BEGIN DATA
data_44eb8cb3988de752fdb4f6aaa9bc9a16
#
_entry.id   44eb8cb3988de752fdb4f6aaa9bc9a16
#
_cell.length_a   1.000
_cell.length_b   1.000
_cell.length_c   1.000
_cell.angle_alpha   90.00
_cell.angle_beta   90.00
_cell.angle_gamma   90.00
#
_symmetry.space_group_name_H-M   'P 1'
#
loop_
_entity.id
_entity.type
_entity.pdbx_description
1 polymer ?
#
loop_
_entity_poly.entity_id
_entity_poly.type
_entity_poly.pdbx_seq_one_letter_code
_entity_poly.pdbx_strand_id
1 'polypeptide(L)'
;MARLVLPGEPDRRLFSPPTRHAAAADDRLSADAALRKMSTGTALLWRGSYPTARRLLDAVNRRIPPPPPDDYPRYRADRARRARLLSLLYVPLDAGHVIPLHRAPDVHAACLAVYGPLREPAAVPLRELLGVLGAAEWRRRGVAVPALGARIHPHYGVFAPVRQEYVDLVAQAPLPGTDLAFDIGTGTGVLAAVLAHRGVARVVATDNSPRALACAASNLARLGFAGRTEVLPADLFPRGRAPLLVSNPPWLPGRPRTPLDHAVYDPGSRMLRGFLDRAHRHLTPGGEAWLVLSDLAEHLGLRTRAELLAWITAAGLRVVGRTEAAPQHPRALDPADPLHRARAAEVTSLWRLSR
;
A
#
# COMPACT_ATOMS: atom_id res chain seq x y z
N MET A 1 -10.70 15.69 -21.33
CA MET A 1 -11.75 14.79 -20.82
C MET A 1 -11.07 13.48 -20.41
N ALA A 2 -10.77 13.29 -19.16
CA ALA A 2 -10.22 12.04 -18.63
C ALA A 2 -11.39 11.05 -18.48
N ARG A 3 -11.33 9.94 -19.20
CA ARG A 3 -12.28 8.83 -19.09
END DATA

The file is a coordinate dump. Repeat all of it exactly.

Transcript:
data_44eb8cb3988de752fdb4f6aaa9bc9a16
#
_entry.id   44eb8cb3988de752fdb4f6aaa9bc9a16
#
_cell.length_a   1.000
_cell.length_b   1.000
_cell.length_c   1.000
_cell.angle_alpha   90.00
_cell.angle_beta   90.00
_cell.angle_gamma   90.00
#
_symmetry.space_group_name_H-M   'P 1'
#
loop_
_entity.id
_entity.type
_entity.pdbx_description
1 polymer ?
#
loop_
_entity_poly.entity_id
_entity_poly.type
_entity_poly.pdbx_seq_one_letter_code
_entity_poly.pdbx_strand_id
1 'polypeptide(L)'
;MARLVLPGEPDRRLFSPPTRHAAAADDRLSADAALRKMSTGTALLWRGSYPTARRLLDAVNRRIPPPPPDDYPRYRADRARRARLLSLLYVPLDAGHVIPLHRAPDVHAACLAVYGPLREPAAVPLRELLGVLGAAEWRRRGVAVPALGARIHPHYGVFAPVRQEYVDLVAQAPLPGTDLAFDIGTGTGVLAAVLAHRGVARVVATDNSPRALACAASNLARLGFAGRTEVLPADLFPRGRAPLLVSNPPWLPGRPRTPLDHAVYDPGSRMLRGFLDRAHRHLTPGGEAWLVLSDLAEHLGLRTRAELLAWITAAGLRVVGRTEAAPQHPRALDPADPLHRARAAEVTSLWRLSR
;
A
#
# COMPACT_ATOMS: atom_id res chain seq x y z
N MET A 1 -10.70 15.69 -21.33
CA MET A 1 -11.75 14.79 -20.82
C MET A 1 -11.07 13.48 -20.41
N ALA A 2 -10.77 13.29 -19.16
CA ALA A 2 -10.22 12.04 -18.63
C ALA A 2 -11.39 11.05 -18.48
N ARG A 3 -11.33 9.94 -19.20
CA ARG A 3 -12.28 8.83 -19.09